Go on, ask someone out.

Photo credit: Tommy McMillion, meme agency

Culturs-expert-flagWhen was the last time you asked someone out on a date? Opportunities come up, but we’re not always bold enough to make that move that will guarantee seeing that person again. There are many reasons why we don’t ask someone out, but the fear of rejection is one of the main reasons we don’t always jump at the opportunity. If you’re a woman reading this, how likely are you to ask out a man you find attractive?

Bale and other researches have found that women are less likely to ask a man out.[1] This doesn’t really surprise me. It seems that movies, books, and our friends’ stories all lead to the same scenario: the boy walking over to the girl, not the other way around. When I was single, I always found this frustrating. It always seemed as if it was frowned upon for a girl to walk up to a guy. Hopefully, this will change over time, as there is no reason both men and women can’t express their interest in another person. When I was single, I remember it was really split half way as to whether it was me walking over or the guy coming over to me.  I was not one to stay put if I found someone cute at a bar. Granted, only after building up the courage with two gin and tonics.

Alternatively to Bale’s findings, a different study conducted by Wade, Butrie and Hoffman found that the women participating in their investigation were in fact likely to ask a man out and that their approach was effective. It was refreshing to read from their results that woman giving out a phone number, hinting at a date, or directly asking a man out was effective.  Researchers explain why these direct opening lines were successful for women: most men were unsure in the first couple of minutes of interaction with a woman whether she was interested, and a direct opening line removed that doubt. [2]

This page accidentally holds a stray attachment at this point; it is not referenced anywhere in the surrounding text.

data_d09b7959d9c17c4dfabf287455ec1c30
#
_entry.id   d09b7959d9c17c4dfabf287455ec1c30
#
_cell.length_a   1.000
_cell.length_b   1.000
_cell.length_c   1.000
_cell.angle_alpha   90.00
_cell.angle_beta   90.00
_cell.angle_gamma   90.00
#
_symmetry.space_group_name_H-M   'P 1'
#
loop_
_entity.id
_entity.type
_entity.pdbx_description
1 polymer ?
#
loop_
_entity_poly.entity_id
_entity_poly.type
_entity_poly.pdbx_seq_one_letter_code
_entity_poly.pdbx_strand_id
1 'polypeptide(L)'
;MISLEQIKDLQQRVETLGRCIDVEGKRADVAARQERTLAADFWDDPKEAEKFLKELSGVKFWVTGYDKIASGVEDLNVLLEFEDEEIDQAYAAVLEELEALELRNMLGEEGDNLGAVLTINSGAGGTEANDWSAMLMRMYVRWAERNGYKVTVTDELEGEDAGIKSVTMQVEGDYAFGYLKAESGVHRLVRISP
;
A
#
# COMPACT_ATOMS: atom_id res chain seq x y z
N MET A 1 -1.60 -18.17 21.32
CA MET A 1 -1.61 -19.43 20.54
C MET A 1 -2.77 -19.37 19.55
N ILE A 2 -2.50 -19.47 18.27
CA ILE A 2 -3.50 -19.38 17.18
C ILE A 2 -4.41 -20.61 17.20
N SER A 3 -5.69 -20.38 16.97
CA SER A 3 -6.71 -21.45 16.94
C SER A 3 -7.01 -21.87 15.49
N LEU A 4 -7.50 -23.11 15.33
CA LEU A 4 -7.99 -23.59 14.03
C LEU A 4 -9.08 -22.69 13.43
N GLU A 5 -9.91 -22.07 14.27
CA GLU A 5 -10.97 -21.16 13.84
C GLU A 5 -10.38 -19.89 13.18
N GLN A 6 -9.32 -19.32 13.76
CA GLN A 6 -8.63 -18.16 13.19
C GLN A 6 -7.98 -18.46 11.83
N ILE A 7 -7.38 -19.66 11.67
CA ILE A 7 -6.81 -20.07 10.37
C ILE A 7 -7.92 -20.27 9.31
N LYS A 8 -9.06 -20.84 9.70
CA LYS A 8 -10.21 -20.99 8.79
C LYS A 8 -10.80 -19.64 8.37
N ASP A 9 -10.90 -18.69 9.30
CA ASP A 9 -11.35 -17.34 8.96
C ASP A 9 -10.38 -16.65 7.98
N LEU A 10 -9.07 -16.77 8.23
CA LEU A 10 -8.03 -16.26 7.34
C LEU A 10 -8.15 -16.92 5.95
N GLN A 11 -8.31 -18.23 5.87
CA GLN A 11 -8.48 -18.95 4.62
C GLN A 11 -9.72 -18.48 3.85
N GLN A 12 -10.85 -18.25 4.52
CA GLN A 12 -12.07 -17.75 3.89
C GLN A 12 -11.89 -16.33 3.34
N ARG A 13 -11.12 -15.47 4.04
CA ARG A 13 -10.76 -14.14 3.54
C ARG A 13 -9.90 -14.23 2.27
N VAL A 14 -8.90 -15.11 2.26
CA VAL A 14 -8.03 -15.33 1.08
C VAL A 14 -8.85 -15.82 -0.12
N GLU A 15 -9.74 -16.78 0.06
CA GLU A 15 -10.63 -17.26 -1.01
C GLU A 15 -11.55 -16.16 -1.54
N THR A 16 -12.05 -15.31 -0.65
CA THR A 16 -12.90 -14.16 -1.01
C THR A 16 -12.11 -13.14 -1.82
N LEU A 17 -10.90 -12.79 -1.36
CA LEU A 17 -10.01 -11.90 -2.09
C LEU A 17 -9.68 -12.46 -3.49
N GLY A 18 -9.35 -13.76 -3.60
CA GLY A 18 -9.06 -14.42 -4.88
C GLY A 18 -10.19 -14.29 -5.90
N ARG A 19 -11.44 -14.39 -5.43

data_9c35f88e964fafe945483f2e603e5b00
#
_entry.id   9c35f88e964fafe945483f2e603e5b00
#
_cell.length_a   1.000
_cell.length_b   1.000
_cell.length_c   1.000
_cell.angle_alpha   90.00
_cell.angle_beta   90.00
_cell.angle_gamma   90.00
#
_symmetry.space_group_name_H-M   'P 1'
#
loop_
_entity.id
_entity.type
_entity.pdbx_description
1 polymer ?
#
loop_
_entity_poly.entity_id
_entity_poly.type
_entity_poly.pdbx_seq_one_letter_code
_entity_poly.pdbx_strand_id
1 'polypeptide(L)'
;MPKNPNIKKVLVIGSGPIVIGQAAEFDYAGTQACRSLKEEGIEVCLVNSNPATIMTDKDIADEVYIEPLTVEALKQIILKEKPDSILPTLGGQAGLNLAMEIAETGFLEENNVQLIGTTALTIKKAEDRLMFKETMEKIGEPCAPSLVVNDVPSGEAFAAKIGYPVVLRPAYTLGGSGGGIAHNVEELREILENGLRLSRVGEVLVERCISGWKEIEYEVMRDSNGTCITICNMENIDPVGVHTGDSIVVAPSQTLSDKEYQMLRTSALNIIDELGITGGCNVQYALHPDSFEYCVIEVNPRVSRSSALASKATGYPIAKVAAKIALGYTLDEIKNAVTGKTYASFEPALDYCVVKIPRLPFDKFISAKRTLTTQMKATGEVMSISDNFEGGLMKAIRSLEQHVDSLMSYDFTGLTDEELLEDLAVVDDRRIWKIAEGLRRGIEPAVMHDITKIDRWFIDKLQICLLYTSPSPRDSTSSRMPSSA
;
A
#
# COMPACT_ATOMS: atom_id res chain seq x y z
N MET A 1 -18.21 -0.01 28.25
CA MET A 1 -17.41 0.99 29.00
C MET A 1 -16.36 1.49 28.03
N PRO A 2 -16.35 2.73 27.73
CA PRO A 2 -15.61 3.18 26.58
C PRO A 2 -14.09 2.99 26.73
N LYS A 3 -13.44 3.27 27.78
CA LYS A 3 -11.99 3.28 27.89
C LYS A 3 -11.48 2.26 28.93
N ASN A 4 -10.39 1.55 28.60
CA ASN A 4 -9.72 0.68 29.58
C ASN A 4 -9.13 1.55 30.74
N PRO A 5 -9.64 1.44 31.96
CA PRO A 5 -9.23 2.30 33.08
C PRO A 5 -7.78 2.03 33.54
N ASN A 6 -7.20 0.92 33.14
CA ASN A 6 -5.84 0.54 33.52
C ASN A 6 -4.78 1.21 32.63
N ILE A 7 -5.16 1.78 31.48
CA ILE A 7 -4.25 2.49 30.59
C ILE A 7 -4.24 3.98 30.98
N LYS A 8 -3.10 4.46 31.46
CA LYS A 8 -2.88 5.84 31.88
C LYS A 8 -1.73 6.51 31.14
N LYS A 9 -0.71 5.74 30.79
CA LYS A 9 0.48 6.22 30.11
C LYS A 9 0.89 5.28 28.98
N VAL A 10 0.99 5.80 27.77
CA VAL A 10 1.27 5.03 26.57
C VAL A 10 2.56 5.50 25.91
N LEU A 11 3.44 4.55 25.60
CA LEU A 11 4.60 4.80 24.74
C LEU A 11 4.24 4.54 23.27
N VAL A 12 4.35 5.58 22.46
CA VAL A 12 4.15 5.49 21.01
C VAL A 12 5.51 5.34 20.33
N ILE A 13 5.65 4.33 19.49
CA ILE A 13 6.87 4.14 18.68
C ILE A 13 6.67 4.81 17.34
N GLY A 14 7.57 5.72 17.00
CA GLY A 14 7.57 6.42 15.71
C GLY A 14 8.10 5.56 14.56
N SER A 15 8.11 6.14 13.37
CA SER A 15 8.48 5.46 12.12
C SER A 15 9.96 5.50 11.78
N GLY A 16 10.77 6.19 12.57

The study consisted of 3 parts. The first entailed providing a questionnaire asking 40 women at an American university how likely they were to approach a man they were attracted to and what they would say to him to demonstrate interest. The second part included a list of around 50 opening lines that women could use. Examples of these were: “Want to hang out this weekend?” and “Hey, it’s nice to meet you”. Men and women were asked to rank how effective these would be in a real-life scenario from 1 to 7. Finally, the third part entailed providing the same list of opening lines and asking to rank them from 1 to 7 for how direct they were in showing romantic interest.[3]

The authors of the investigation mention the limitation that these studies were done using questionnaires and not in real-life scenarios. If the opening lines were used in broad daylight or in a busy bar on a Thursday night, would they be as effective?  And would we really have the courage to walk up to a tall, dark stranger at the opposite side of a sports bar?  That’s for us to prove.


[1] Bale, C., Morrison, R., & Caryl, P. G. (2006). Chat-up lines as male sexual displays. Personality and Individual Differences, 40, 655–664.

[2] Joel Wade, T., Butrie, L. K., & Hoffman, K. M. (2009). Women’s direct opening lines are perceived as most effective. Personality and Individual Differences, 47(2), 145-149.

[3] Joel Wade, T., Butrie, L. K., & Hoffman, K. M. (2009). Women’s direct opening lines are perceived as most effective. Personality and Individual Differences, 47(2), 145-149.

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  1. Great article! This article applies very well to the college dating scene so it was very interesting to me!

  2. This is really interesting, it makes me wonder about the queer community though. Personally I am really upfront when I like someone, every once in a while I gather the courage to ask someone out. It’s always worth it, because if they say yes, you have a date, and if they say no, then you know that you put yourself out there!

  3. Great article! Always interested to read about science of attraction stuff. Definitely not opposed to girls making the first move as a male.

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